Exploring Scotland with The Botanist Gin

Ready to (Glas)go(w) to Scotland?

The saying goes, according to my Glaswegian flatmate, that you’re either an Edinburgh person or a Glasgow person. And while Edinburgh might often be the destination of choice for Londoners, it’s definitely worth venturing even further up north to check out its cooler, grittier older sister: Glasgow.

I was given the opportunity to visit Glasgow with The Botanist Gin. Distilled on nearby Islay and made up of 22 botanicals found on the island, it’s a beautiful part of the UK just waiting to be explored. So, I flew up north to see exactly what the city of Glasgow and the inner Hebrides had to offer.

Let’s start with some fun facts: Glasgow boasts the oldest surviving music hall in the world and it’s widely accepted that chicken tikka masala originated in the city. But niche historical facts aside, here’s how to spend 48 hours in Scotland’s finest: sipping gin, eating seafood and making the most of the remarkably fresh air.

DISCLAIMER: This article was not paid for but the press trip was gifted. I’ve starred the places I visited during this trip, like this ⭐️. 

Where to stay:

Dakota⭐️ is your best bet for a centrally located and suitably swish hotel. Grab a taxi from Glasgow airport and you’ll find yourself outside Dakota’s doors in under 20 minutes. It’s tempting to throw yourself down onto the huge, comfy beds, but try not to stay there for more than a few minutes because we’ve got lots to see! Unpack your bags and head down to the bar for a quick drink while you get used to your surroundings. The cocktail menu covers a bit of everything so grab a Southside Royal (The Botanist gin, Italicus Bergamotto, Mint, Fino Sherry, Lime & Sparkling Wine) to pay homage to your Scottish surroundings and head out to explore the city.

How to get around:

Glasgow is incredibly walkable and, if you’re visiting in the summer months, you’ll want to make the most of the sunshine while admiring the gorgeous surroundings. Lace up your comfiest shoes, download the Glasgow Walking App and you’ll be all set. Rest assured, you’ll find plenty of cheap taxis if you decide your legs can’t hack the walk later on.



You’ll want to start your day with a full stomach and Glasgow’s East End is the place to head. We said you’d be able to walk for most of this visit but we’ll ease you into the winding roads and brisk air with a quick taxi journey to start your day. First up is breakfast at East Coffee Company. A favourite for locals and tourists alike, we recommend the Rye toast with walnut pesto, mozzarella, prosciutto and roasted vine tomatoes topped with peppered pear peals, rocket and plenty of olive oil.

From ECC, walk about 15 minutes towards our first stop of the day: Glasgow Cathedral. As the oldest cathedral on mainland Scotland and the oldest building in Glasgow, you’ll want to spend some time admiring the architecture both inside and outside of this impressive building.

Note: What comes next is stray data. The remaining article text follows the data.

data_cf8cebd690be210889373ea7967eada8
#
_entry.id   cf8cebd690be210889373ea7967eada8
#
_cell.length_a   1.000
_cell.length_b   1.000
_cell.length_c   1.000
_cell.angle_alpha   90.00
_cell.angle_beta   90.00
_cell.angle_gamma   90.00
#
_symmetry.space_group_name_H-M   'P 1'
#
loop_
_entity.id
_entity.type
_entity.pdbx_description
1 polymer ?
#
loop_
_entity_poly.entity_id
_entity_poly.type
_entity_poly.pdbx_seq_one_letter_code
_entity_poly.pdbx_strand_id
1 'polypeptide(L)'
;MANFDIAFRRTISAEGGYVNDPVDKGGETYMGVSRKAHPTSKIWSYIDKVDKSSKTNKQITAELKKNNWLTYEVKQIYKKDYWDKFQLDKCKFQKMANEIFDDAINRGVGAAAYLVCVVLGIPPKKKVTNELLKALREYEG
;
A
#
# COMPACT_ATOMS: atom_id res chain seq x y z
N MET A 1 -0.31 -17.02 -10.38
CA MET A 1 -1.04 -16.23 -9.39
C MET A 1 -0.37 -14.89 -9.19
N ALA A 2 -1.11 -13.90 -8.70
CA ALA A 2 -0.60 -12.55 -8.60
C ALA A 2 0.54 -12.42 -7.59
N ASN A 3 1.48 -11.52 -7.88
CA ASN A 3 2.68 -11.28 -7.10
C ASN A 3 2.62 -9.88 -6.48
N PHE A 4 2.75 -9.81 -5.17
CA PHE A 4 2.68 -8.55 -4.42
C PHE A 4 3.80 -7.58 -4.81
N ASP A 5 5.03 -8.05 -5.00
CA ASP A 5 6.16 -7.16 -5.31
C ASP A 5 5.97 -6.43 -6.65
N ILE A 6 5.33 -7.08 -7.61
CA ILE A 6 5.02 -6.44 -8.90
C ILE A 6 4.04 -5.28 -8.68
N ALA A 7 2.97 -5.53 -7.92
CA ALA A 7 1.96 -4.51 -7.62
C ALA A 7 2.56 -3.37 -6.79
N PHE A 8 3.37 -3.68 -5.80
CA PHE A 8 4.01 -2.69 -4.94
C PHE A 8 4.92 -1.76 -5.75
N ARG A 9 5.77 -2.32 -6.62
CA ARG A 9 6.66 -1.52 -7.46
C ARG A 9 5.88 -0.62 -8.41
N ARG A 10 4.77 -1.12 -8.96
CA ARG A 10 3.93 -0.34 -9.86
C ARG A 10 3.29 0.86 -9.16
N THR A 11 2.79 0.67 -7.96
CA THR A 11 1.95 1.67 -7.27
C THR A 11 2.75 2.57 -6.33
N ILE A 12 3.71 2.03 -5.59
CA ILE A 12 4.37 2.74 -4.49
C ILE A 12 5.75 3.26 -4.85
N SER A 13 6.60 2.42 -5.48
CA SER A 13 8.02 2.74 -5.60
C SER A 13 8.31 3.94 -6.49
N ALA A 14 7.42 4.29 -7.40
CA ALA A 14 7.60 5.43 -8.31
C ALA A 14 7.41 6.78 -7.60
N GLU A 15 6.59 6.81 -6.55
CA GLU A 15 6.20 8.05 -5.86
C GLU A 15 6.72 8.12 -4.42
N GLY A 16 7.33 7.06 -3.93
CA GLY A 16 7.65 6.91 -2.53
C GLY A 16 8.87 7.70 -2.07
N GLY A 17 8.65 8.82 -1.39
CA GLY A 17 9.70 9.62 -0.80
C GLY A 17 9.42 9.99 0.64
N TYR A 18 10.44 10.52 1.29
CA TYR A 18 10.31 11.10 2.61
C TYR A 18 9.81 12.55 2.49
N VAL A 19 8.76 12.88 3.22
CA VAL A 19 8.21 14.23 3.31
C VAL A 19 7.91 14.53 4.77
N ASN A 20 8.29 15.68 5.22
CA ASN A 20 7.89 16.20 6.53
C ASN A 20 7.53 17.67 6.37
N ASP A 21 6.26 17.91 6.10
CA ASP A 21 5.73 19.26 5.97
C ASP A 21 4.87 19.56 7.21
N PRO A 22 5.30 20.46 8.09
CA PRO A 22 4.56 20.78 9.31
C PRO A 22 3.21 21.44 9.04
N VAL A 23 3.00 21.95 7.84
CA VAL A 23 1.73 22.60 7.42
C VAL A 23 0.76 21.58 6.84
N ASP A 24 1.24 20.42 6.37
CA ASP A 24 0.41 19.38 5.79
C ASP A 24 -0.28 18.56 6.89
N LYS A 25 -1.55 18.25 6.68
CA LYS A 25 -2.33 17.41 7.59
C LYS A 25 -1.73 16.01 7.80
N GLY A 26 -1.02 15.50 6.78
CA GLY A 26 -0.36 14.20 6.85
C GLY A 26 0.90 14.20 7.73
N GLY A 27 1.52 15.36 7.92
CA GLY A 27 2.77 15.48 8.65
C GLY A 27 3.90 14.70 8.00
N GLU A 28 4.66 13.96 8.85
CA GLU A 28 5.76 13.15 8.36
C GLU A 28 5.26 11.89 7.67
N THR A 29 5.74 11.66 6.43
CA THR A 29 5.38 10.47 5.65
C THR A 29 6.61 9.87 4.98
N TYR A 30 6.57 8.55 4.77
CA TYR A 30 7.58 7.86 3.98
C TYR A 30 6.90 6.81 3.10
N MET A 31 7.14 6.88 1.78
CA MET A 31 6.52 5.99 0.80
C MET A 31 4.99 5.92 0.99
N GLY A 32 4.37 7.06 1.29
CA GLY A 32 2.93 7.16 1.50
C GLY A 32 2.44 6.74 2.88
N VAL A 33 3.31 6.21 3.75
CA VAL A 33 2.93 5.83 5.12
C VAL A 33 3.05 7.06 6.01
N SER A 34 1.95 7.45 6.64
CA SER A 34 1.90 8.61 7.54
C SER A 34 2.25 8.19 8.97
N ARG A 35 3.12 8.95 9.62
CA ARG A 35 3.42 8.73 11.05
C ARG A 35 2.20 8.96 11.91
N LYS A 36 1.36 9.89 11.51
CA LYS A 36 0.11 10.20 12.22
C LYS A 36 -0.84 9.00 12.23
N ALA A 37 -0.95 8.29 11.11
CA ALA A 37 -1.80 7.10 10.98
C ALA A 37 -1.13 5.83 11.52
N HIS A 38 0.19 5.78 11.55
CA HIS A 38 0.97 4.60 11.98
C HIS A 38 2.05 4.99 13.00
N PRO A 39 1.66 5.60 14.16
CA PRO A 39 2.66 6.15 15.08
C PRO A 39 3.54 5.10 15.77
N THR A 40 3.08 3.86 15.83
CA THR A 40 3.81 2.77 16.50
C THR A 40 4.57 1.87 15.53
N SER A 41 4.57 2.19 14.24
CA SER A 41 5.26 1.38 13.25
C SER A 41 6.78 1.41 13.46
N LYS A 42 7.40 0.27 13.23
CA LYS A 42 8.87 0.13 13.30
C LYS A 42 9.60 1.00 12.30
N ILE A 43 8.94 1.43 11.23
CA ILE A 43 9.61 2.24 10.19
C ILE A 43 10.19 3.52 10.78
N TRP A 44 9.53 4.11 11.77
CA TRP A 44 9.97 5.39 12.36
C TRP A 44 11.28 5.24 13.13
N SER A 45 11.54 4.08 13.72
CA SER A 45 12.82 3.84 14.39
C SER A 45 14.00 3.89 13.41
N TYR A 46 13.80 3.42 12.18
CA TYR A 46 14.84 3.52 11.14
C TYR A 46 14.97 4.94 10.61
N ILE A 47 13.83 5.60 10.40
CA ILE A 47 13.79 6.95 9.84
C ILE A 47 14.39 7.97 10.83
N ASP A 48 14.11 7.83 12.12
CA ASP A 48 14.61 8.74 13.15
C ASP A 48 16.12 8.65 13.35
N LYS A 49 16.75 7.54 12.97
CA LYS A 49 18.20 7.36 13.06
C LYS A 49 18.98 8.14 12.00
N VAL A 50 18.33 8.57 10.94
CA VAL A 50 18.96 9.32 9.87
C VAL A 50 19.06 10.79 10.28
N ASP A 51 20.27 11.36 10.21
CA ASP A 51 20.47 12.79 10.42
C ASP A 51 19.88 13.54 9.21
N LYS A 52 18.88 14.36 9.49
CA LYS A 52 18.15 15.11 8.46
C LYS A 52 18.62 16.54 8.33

From the cathedral, you’re only a short walk away from The GoMA (Gallery of Modern Art). This world-class art museum contains four different galleries and is free to enter. Lovers of modern art will appreciate the well-curated contents of this Glasgow gem and it’s the perfect way to soak up some culture of the city before stopping for lunch.


If you haven’t had your fill of culture yet but you’re also getting peckish, BAaD in the East end should be your next stop. Also known as Barras Art and Design, BAaD is one of Glasgow’s greatest creative spaces and has a constantly changing series of events. From vegan markets to live music and theatre screenings, you’ll always find something there. But due to the short nature of this trip, we’ll stick to getting comfy and stopping for a well-deserved lunch. A’Challtainn (pronounced “A Cawl Tain”)  serves everything from Scottish fish to meat dishes and vegetarian options.


Ready to get high in Glasgow? We jest, but only sort of: next up on our list is The Lighthouse. Depending on how much time you’ve spent at our previous spots, you might want to head straight up to the top. Don’t be put off by the seemingly endless steps because it’s barely an exaggeration to say that there are views for days at the top of The Lighthouse.

We said it’d be a cultural day and our next spot (before you can stop for dinner, don’t worry) is no exception. The Kelvingrove Museum is one of Glasgow’s most popular spots and for a good reason. Another free museum, there are 22 galleries covering everything from art to animals, Ancient Egypt to Charles Rennie Mackintosh and so much more. The Kenvingrove closes at 5pm so make sure you’ve got enough time to check out all the exhibitions on your list.